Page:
What I don’t appreciate is the speculation about WHY we are selling on Namejet and speculation about our practices as a broker. You made some strong accusations and assumptions and in professional journalism you would have asked us for a comment before publishing such statements. My issue is that right now there are a lot of people who are confused, scared & looking for information to make decisions. If you spread mis-information it fuels the fire and makes people more confused. They make bad decisions. Honestly, I think it is irresponsible. But as an independent blogger you don’t have to answer to anyone so that’s fine. But if you are WRONG in what you write you need to be called out on it and the record needs to be set straight.

    Anyhow, keep up the writing and observations but remember that people are making decisions, financial decisions, based on the information they read so as a known publisher your reputation hangs on “getting it right”.

    • @Andrew

      Thanks. I don’t think anyone views this blog as an authority (or they shouldn’t if they do). It is a hobby whose content is 99% personal opinion. As always, everyone should come to their own conclusions about any decisions they make.

  • Well written article, nothing is ever as cut, and dry as you see it. Nobody sells great domains in public auction on a domainer based platform that have endless platform without having any insight at all simply to gauge the market.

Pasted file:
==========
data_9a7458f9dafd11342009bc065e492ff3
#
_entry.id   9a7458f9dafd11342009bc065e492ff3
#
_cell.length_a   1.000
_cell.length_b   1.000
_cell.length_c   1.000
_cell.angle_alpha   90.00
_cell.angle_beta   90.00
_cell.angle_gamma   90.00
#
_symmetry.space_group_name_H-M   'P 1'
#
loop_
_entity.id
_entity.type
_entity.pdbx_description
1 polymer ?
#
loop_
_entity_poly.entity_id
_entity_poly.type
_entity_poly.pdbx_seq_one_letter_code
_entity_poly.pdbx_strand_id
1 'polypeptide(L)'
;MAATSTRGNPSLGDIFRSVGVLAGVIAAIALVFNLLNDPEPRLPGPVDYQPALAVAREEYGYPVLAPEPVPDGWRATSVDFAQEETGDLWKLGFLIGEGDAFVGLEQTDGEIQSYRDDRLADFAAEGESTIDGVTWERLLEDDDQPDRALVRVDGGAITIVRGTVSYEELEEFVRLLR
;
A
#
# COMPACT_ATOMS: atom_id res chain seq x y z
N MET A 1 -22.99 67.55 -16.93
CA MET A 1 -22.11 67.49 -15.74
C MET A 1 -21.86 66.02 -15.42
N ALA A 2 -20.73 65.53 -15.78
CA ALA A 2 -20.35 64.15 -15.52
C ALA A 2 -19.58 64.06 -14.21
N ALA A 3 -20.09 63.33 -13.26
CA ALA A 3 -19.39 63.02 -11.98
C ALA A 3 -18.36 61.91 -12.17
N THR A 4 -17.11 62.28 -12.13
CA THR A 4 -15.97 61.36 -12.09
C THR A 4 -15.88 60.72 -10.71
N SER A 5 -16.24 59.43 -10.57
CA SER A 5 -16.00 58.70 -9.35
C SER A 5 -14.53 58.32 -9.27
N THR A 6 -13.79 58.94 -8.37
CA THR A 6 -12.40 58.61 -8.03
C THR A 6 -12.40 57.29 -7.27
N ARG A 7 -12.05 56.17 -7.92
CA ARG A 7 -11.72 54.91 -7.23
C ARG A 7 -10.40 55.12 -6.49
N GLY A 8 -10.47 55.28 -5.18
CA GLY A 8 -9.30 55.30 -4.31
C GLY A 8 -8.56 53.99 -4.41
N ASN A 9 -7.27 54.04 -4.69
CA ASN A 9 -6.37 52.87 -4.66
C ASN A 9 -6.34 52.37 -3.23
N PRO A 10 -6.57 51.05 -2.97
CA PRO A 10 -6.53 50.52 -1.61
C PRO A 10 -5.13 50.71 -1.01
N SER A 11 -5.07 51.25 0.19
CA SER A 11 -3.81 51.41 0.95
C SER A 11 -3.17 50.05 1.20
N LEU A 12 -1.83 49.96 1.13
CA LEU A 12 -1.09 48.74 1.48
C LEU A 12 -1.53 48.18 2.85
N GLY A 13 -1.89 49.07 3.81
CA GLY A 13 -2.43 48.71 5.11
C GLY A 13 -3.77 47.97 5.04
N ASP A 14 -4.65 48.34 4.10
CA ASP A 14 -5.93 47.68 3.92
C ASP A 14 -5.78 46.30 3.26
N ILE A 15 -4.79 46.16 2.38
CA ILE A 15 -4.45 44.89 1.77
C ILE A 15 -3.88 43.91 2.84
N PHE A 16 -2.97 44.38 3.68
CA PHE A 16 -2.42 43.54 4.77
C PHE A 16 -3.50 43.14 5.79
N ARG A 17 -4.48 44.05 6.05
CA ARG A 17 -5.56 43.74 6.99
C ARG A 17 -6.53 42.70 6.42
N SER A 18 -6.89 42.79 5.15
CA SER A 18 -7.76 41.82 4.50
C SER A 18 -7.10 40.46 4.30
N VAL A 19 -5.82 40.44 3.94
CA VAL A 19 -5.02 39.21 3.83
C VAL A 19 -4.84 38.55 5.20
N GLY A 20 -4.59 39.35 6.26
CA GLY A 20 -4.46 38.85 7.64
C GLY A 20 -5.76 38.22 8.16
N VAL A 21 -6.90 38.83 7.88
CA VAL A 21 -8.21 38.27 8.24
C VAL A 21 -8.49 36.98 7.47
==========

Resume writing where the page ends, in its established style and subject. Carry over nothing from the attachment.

Always good to shake ideas up, look what happend on wallstreet when people stopped asking questions. Not sure why anyone has any issues with a well educated domain investor speaking their mind.

    Look at the escrow business, to be frank, it is always good to have somebody to compete with to hold you to your standards of service, and make you want to do better.

    Well articulated article, the ones with an agenda never agree, so you can’t win them all.

  • Doesn’t NameJet only allow certain accounts to sell names? Don’t they also have a minimum opening bid of $69 on all sales? To me, that is the known price to liquidate a name for those that are fortunate to be able to sell a name there. it is also similar to an exchange where membership has it’s privileges. So, does Media Options have 2 divisions? One account as a principal and one account as a broker? Does the principal account only sell names from inbound inquiries or could they appear in the newsletter, an outbound email/phone call or advertising piece?